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EPA aims to reinstall worker protections from pesticides

The Environmental Protection Agency is requesting public comment on a proposed rule that would retain various pesticide application exclusion zone requirements amended but not implemented as part of a previous agency final rule currently under a court-ordered stay.

Unveiled Feb. 16, the proposal seeks to “improve and modernize” protections under the agency’s 2015 standard on agricultural worker protection, an agency press release states. EPA classifies the application exclusion zone as “the area surrounding the application that must be free of all persons, other than appropriately trained and equipped handlers, during pesticide applications.”

Under the proposal, EPA would reinstate provisions including:

  • Applying the AEZ beyond an establishment’s boundaries and when workers are within easements, such as for utility workers to access telephone lines.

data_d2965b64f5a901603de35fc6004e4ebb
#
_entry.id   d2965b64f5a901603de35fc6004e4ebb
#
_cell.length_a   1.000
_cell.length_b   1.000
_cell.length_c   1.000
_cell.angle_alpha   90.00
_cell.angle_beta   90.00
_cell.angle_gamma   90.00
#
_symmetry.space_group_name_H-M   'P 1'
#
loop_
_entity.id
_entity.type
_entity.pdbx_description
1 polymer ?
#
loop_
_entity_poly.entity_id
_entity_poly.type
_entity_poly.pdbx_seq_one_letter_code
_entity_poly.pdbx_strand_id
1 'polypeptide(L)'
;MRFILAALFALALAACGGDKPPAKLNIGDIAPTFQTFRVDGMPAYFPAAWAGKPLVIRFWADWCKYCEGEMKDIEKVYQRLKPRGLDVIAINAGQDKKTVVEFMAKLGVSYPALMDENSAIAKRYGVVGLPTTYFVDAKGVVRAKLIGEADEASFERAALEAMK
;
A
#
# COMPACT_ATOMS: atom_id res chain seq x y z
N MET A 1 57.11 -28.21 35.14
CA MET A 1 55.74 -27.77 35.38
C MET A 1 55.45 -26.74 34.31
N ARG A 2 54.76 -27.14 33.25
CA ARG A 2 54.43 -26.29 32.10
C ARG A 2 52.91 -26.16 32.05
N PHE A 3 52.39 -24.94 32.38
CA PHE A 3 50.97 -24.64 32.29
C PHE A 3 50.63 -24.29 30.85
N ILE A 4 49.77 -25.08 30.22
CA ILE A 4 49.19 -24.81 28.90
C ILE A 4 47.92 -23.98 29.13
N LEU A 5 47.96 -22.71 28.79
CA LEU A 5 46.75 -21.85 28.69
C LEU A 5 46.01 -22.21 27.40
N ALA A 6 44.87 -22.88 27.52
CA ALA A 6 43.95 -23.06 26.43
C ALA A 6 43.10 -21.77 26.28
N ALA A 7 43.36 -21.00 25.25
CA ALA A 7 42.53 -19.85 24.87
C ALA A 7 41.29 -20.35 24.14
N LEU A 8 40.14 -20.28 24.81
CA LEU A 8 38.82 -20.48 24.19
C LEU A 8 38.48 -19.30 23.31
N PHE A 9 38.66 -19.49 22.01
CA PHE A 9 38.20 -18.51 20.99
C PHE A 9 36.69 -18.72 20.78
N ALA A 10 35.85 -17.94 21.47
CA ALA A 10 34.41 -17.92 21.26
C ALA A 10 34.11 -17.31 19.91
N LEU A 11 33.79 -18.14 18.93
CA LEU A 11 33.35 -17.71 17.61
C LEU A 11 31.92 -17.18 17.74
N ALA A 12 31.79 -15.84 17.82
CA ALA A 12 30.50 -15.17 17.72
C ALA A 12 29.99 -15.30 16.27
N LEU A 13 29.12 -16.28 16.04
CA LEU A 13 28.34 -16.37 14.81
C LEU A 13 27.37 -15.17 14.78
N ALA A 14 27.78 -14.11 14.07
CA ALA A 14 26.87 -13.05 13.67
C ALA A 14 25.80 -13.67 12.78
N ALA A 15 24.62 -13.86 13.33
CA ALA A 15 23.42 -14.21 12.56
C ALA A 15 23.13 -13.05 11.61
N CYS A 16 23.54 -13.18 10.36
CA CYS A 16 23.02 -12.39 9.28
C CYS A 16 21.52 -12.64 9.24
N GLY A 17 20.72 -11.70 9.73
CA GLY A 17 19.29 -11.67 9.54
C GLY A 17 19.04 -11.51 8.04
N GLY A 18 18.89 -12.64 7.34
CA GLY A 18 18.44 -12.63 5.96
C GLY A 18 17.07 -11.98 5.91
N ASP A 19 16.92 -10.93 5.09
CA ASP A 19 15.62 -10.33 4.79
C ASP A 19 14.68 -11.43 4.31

• Establishing AEZ distances for ground-based spray applications of 25 feet for medium or larger sprays when sprayed from a height greater than 12 inches from the soil surface or planting medium, and 100 feet for fine sprays.

EPA issued a final rule in October 2020 revising the AEZ requirement. However, the U.S. District Court for the Southern District of New York last year extended its stay of the rule, which initially was granted on Dec. 28, 2020 – the day before the final rule was to have taken effect.

The prepublication version of the proposal states that “since the 2020 AEZ rule has not been implemented due to the court-ordered stay,” the 2015 WPS “continues to provide the operative regulatory language for the AEZ requirements during the current stay and any future extensions of the stay.”

Still, the agency proposes to keep elements of the 2020 rule, including:

  • Exempting farm owners’ immediate family members from the requirement.
  • Establishing clarifying language stating that pesticide applications suspended as a result of individuals entering an exclusion zone may be resumed after the individuals have left the area.

“EPA’s top priority is to protect public health and the environment,” agency Administrator Michael Regan said in the release, “and today’s proposal is a significant step forward to further protect the farmworkers, farmers and pesticide handlers who deliver the fuel, fiber and food that runs America. Farmworker justice is environmental justice, and we’re continuing to take action to make sure these communities are protected equally under the law from pesticide exposure.”

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